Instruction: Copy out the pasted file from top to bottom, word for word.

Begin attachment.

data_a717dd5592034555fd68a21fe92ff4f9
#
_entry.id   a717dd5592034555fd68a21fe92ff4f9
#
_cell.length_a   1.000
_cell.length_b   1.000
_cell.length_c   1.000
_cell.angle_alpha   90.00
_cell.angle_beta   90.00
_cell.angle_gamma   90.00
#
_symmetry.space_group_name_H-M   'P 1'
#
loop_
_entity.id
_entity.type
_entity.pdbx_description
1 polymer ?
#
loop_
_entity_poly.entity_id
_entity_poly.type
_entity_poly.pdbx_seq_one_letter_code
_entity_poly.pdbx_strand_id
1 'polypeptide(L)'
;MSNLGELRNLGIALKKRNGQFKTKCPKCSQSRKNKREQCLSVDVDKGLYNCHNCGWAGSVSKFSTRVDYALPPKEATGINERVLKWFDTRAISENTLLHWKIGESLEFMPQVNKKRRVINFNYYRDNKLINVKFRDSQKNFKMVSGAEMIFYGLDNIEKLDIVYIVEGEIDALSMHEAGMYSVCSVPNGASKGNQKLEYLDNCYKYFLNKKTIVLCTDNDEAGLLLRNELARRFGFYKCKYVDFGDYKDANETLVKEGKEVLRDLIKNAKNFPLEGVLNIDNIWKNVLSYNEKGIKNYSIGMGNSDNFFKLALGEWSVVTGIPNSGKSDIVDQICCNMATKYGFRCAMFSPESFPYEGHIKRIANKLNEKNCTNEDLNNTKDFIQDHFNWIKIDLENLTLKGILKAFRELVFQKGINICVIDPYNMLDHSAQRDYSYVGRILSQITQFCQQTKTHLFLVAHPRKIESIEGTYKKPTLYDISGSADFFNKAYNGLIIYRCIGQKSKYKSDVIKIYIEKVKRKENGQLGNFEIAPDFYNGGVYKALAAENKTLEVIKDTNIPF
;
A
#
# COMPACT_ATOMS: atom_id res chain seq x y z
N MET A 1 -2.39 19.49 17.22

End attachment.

data_a717dd5592034555fd68a21fe92ff4f9
#
_entry.id   a717dd5592034555fd68a21fe92ff4f9
#
_cell.length_a   1.000
_cell.length_b   1.000
_cell.length_c   1.000
_cell.angle_alpha   90.00
_cell.angle_beta   90.00
_cell.angle_gamma   90.00
#
_symmetry.space_group_name_H-M   'P 1'
#
loop_
_entity.id
_entity.type
_entity.pdbx_description
1 polymer ?
#
loop_
_entity_poly.entity_id
_entity_poly.type
_entity_poly.pdbx_seq_one_letter_code
_entity_poly.pdbx_strand_id
1 'polypeptide(L)'
;MSNLGELRNLGIALKKRNGQFKTKCPKCSQSRKNKREQCLSVDVDKGLYNCHNCGWAGSVSKFSTRVDYALPPKEATGINERVLKWFDTRAISENTLLHWKIGESLEFMPQVNKKRRVINFNYYRDNKLINVKFRDSQKNFKMVSGAEMIFYGLDNIEKLDIVYIVEGEIDALSMHEAGMYSVCSVPNGASKGNQKLEYLDNCYKYFLNKKTIVLCTDNDEAGLLLRNELARRFGFYKCKYVDFGDYKDANETLVKEGKEVLRDLIKNAKNFPLEGVLNIDNIWKNVLSYNEKGIKNYSIGMGNSDNFFKLALGEWSVVTGIPNSGKSDIVDQICCNMATKYGFRCAMFSPESFPYEGHIKRIANKLNEKNCTNEDLNNTKDFIQDHFNWIKIDLENLTLKGILKAFRELVFQKGINICVIDPYNMLDHSAQRDYSYVGRILSQITQFCQQTKTHLFLVAHPRKIESIEGTYKKPTLYDISGSADFFNKAYNGLIIYRCIGQKSKYKSDVIKIYIEKVKRKENGQLGNFEIAPDFYNGGVYKALAAENKTLEVIKDTNIPF
;
A
#
# COMPACT_ATOMS: atom_id res chain seq x y z
N MET A 1 -2.39 19.49 17.22